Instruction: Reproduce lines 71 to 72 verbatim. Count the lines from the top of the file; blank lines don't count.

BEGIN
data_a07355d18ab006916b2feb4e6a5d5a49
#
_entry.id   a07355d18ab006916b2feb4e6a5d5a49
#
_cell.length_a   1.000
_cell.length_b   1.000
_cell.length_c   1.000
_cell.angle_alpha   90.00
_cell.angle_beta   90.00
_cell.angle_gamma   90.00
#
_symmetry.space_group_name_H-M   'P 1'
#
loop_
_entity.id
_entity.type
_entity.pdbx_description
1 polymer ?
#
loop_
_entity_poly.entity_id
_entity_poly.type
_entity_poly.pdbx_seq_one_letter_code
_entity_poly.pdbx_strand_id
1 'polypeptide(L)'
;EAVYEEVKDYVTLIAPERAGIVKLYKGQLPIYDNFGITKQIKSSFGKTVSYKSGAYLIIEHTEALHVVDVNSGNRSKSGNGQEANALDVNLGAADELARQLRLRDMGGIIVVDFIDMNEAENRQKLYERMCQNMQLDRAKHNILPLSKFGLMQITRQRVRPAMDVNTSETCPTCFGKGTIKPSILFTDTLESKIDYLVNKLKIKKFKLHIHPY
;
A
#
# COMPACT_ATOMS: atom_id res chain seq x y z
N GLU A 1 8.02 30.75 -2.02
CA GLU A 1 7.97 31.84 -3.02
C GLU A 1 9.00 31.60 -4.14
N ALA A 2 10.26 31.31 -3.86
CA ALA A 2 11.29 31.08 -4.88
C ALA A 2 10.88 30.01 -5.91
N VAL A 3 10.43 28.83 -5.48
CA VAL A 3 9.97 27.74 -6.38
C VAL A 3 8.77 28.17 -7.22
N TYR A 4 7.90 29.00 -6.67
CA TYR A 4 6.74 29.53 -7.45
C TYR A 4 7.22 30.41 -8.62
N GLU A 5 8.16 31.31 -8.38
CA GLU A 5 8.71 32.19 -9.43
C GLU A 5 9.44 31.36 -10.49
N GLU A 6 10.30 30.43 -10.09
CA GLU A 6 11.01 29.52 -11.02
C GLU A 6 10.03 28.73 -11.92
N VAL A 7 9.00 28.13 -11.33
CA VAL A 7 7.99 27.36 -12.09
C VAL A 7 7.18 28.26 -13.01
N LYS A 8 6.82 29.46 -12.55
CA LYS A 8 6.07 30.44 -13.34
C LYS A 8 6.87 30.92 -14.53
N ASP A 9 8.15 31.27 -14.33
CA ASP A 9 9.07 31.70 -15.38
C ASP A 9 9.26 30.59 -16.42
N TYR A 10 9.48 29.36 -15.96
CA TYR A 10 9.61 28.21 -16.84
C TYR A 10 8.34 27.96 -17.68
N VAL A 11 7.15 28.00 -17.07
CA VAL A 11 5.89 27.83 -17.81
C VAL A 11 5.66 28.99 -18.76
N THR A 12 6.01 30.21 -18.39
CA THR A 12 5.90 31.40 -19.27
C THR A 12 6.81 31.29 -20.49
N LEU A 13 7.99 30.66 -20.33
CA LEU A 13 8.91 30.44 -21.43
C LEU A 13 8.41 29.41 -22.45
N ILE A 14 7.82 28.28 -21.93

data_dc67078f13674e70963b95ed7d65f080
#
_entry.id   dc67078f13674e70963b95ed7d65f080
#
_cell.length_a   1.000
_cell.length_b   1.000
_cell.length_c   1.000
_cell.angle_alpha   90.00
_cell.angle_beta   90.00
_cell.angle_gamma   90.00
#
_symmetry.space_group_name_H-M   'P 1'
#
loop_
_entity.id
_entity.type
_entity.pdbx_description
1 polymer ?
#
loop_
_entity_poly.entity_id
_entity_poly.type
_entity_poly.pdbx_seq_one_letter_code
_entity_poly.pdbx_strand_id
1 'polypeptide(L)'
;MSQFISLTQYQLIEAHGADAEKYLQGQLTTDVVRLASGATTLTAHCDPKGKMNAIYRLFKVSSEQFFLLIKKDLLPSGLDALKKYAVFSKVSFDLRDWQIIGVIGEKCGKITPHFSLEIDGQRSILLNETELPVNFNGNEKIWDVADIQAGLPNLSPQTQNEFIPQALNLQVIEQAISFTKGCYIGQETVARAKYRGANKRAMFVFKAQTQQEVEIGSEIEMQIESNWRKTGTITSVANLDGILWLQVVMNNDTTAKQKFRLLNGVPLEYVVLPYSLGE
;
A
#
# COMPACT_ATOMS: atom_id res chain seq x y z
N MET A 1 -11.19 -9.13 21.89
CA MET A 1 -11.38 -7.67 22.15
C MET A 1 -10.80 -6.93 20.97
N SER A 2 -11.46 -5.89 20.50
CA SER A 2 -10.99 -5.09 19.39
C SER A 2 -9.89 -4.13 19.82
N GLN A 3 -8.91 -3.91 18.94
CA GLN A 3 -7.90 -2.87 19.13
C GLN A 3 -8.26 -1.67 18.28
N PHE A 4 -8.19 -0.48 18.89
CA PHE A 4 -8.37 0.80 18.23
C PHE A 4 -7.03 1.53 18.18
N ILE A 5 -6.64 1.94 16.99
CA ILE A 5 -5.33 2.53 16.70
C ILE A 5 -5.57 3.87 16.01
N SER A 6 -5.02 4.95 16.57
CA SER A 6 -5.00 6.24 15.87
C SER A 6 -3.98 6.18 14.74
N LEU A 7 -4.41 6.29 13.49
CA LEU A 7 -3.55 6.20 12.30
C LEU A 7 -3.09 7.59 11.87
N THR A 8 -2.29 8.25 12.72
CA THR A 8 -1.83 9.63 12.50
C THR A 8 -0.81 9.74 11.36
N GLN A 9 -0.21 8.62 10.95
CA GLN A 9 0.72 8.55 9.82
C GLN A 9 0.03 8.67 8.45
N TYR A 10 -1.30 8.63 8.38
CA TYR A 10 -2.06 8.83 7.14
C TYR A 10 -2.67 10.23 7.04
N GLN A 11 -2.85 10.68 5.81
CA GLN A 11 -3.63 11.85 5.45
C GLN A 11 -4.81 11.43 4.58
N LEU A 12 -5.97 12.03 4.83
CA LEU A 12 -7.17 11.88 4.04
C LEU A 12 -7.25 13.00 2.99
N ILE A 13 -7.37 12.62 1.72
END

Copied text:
data_dc67078f13674e70963b95ed7d65f080
#